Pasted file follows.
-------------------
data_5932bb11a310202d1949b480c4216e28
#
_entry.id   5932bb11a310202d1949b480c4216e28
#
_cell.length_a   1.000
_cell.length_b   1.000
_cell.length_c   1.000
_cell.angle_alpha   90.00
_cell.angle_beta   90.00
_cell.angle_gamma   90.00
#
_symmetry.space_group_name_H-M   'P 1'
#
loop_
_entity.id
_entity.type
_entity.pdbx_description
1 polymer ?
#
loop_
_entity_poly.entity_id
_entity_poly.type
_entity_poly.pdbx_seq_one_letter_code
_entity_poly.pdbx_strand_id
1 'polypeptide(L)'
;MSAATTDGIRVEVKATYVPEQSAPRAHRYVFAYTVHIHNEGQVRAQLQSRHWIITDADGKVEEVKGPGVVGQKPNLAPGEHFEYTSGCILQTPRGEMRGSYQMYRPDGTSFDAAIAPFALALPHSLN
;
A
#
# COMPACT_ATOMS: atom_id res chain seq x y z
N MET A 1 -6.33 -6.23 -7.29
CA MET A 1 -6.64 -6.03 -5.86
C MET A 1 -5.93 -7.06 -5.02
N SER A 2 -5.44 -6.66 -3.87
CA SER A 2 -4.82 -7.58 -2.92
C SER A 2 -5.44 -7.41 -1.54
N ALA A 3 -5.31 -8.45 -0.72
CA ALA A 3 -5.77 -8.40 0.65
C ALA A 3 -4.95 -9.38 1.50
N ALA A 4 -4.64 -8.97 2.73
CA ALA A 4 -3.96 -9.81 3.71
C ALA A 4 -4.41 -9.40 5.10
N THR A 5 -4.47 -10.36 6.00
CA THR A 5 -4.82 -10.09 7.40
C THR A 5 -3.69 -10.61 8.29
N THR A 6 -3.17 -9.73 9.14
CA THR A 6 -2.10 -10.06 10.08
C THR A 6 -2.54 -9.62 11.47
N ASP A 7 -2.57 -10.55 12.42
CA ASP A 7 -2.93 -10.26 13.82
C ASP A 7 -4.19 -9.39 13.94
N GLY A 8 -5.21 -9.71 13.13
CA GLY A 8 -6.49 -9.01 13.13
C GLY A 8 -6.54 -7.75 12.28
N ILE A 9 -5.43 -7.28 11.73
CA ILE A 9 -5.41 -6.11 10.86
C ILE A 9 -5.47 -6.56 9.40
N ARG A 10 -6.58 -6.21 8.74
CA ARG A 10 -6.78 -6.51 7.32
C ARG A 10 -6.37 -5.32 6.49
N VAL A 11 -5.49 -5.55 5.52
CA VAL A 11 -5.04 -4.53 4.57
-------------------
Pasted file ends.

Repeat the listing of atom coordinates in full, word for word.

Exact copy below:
data_5932bb11a310202d1949b480c4216e28
#
_entry.id   5932bb11a310202d1949b480c4216e28
#
_cell.length_a   1.000
_cell.length_b   1.000
_cell.length_c   1.000
_cell.angle_alpha   90.00
_cell.angle_beta   90.00
_cell.angle_gamma   90.00
#
_symmetry.space_group_name_H-M   'P 1'
#
loop_
_entity.id
_entity.type
_entity.pdbx_description
1 polymer ?
#
loop_
_entity_poly.entity_id
_entity_poly.type
_entity_poly.pdbx_seq_one_letter_code
_entity_poly.pdbx_strand_id
1 'polypeptide(L)'
;MSAATTDGIRVEVKATYVPEQSAPRAHRYVFAYTVHIHNEGQVRAQLQSRHWIITDADGKVEEVKGPGVVGQKPNLAPGEHFEYTSGCILQTPRGEMRGSYQMYRPDGTSFDAAIAPFALALPHSLN
;
A
#
# COMPACT_ATOMS: atom_id res chain seq x y z
N MET A 1 -6.33 -6.23 -7.29
CA MET A 1 -6.64 -6.03 -5.86
C MET A 1 -5.93 -7.06 -5.02
N SER A 2 -5.44 -6.66 -3.87
CA SER A 2 -4.82 -7.58 -2.92
C SER A 2 -5.44 -7.41 -1.54
N ALA A 3 -5.31 -8.45 -0.72
CA ALA A 3 -5.77 -8.40 0.65
C ALA A 3 -4.95 -9.38 1.50
N ALA A 4 -4.64 -8.97 2.73
CA ALA A 4 -3.96 -9.81 3.71
C ALA A 4 -4.41 -9.40 5.10
N THR A 5 -4.47 -10.36 6.00
CA THR A 5 -4.82 -10.09 7.40
C THR A 5 -3.69 -10.61 8.29
N THR A 6 -3.17 -9.73 9.14
CA THR A 6 -2.10 -10.06 10.08
C THR A 6 -2.54 -9.62 11.47
N ASP A 7 -2.57 -10.55 12.42
CA ASP A 7 -2.93 -10.26 13.82
C ASP A 7 -4.19 -9.39 13.94
N GLY A 8 -5.21 -9.71 13.13
CA GLY A 8 -6.49 -9.01 13.13
C GLY A 8 -6.54 -7.75 12.28
N ILE A 9 -5.43 -7.28 11.73
CA ILE A 9 -5.41 -6.11 10.86
C ILE A 9 -5.47 -6.56 9.40
N ARG A 10 -6.58 -6.21 8.74
CA ARG A 10 -6.78 -6.51 7.32
C ARG A 10 -6.37 -5.32 6.49
N VAL A 11 -5.49 -5.55 5.52
CA VAL A 11 -5.04 -4.53 4.57